Oh, I could write a novel about this! We are a HUGE pet family! I grew up riding horses, milking goats, collecting fresh eggs from our chickens, and loving many dogs and cats through the years. I believe the mental and emotional benefits of having pets is definitely worth the risk. Pet ownership has been such a fulfilling part of my life. As an adult, I always hoped I’d have a little “farm” again one day, but didn’t truly believe it was a possibility because of my health and finances (especially as a single mother).

      Well… fortunately, my partner happens to be an animal guy, too. On our first date, he took me to the family pasture to watch the horses run. In our time together, we’ve acquired quite the collection of pets.

      I’ll try to be brief:

      The dogs are Timber, Lily and Harlo (“the baby”). Timber, a Britney Spaniel, is Randy’s dog. He’s the best and sweetest dog I’ve ever known. Lily is our little chihuahua rescue. She is very quirky and timid, but also a huge sweetheart. Harlo, a chiweenie, is our Pandemic Puppy. We got him earlier this year (after I had adamantly insisted for an entire year that we were NOT getting another dog). I’m especially attached to him, but will be the first to admit that he is absolutely rotten. He’s so dang spoiled! Together, these three always keep us laughing.

      We also have a couple horses, Hank and Demi. They technically belong to Randy’s dad, but they’ve been living with us for the better part of a year. Prior to that, Morgan had an old mare named Polly. We have several fish, and recently, two stray kittens that we’ve been caring for. We’ll see if they stick around!

      I had posted about this a while back, and want to include a link here because the post contains a study regarding pet ownership and risks involved (although only specific to cats and dogs).

      https://cysticfibrosisnewstoday.com/forums/forums/topic/pets-and-people-with-cf/

    • #15717
      Paul met Debbie
      Participant

      This is our Buddha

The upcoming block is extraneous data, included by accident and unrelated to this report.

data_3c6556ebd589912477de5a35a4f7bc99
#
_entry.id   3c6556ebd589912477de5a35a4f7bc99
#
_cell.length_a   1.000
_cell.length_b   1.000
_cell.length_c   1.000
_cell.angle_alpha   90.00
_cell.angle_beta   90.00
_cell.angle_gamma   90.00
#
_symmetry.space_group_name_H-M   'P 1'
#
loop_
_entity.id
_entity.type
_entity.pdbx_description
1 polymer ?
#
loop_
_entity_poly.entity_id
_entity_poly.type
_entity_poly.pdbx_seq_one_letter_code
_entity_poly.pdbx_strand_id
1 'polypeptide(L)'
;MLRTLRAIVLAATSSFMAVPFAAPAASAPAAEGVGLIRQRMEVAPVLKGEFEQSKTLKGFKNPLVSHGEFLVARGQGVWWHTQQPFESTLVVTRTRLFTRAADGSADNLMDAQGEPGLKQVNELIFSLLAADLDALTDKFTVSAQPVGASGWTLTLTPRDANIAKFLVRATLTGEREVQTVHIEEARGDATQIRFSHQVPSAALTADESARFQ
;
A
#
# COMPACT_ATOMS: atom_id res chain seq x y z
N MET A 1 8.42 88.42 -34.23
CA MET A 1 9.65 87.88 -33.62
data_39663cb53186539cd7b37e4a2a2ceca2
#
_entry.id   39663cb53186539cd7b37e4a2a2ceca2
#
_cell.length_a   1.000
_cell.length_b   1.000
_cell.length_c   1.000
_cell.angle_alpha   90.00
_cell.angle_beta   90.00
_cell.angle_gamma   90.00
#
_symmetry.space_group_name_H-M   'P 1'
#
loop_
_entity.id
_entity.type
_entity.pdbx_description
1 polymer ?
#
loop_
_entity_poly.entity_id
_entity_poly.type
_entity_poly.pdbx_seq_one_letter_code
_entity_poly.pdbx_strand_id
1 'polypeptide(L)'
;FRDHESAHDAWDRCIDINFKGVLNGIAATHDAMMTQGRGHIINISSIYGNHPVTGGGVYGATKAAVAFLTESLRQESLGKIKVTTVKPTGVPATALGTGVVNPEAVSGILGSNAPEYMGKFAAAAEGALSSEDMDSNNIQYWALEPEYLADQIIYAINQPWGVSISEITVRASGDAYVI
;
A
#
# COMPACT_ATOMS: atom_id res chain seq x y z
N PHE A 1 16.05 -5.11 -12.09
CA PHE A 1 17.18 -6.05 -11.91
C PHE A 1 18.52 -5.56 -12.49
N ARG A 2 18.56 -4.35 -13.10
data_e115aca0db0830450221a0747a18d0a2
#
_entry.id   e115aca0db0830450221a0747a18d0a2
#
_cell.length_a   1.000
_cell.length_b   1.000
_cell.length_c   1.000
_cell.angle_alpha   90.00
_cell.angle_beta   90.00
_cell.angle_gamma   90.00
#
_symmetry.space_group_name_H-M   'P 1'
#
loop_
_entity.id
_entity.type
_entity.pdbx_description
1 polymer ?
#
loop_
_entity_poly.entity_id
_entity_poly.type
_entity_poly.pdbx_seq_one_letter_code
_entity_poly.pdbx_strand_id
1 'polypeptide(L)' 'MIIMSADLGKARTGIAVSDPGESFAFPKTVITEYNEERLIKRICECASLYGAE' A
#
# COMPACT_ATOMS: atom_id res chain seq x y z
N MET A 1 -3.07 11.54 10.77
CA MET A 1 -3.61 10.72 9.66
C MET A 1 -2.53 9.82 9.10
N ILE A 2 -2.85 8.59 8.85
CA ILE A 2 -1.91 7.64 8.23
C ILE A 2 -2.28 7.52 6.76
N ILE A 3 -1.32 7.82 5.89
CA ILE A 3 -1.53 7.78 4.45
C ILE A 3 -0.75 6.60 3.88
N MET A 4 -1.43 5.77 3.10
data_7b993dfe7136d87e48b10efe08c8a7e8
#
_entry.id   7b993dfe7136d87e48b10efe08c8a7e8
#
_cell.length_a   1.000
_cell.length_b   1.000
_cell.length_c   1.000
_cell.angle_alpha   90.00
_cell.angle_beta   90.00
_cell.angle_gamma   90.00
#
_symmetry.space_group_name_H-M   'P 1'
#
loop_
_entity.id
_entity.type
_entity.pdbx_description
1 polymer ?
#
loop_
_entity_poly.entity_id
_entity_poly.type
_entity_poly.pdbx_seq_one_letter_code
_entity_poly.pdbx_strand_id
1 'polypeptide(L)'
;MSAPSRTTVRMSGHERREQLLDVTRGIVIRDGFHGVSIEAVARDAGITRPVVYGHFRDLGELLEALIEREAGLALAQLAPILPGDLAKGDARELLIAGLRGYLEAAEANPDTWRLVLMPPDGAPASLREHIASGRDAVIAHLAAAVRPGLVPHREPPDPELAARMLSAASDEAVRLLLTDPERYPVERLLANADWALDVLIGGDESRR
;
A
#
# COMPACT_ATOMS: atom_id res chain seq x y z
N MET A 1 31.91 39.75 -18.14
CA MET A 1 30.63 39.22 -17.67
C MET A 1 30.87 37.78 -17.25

This is a portrait of her as a puppy, drawn by Debbie.

      She is our dog and only pet. She is an Australian Labradoodle, but doesn’t know that. She only knows that she is Creation and that Debbie, me and her belong together.
      Last week she turned 8 years old. She is hypoallergenic, that is even those people with known allergies to animals/dogs are safe with her. This was one of the main goals of creating this special breed.

      She thinks the world of us, and it’s mutual. She must be the most cuddled dog alive. We are together almost all the time. When either I or Debbie is out for a short while, she goes on standby-watch, only to relax when the pack is complete again.

      It’s great to have nature in the form of a dog, or any other animal for that matter, in our life. They reflect how and who we really are. Most of the time, they are completely one with nature and show a great example of how to live like that. They make the best guru: no words or thoughts, only direct experience and unconditional love.

      Buddha takes me out for a walk 3 or 4 times a day and makes sure that I get the exercise I need. She is the perfect physical therapist.

    • #15720
      Tim Blowfield
      Participant

      Hi Paul & Debbie,
      Labradoodle was first developed by Guide Dogs, Victoria (GDV) precisely as a low allergenic guide dog. The name actually is registered to them though now many breeders use it, many without permission. It is probably best described as a standardised cross between as the name suggests a Labrador and Standard Poodle (both breeds that have been used as Guide Dogs). It is fast becoming standardised as a breed though many dogs sold as Labradoodles do not meet the original GDV specifications, many are just Lab/Poodle of any size crosses and many do not meet the low allergenic ideal of the originals. I guess, sadly, GDV has not enforced their ownership of the name due to the great cost of doing so.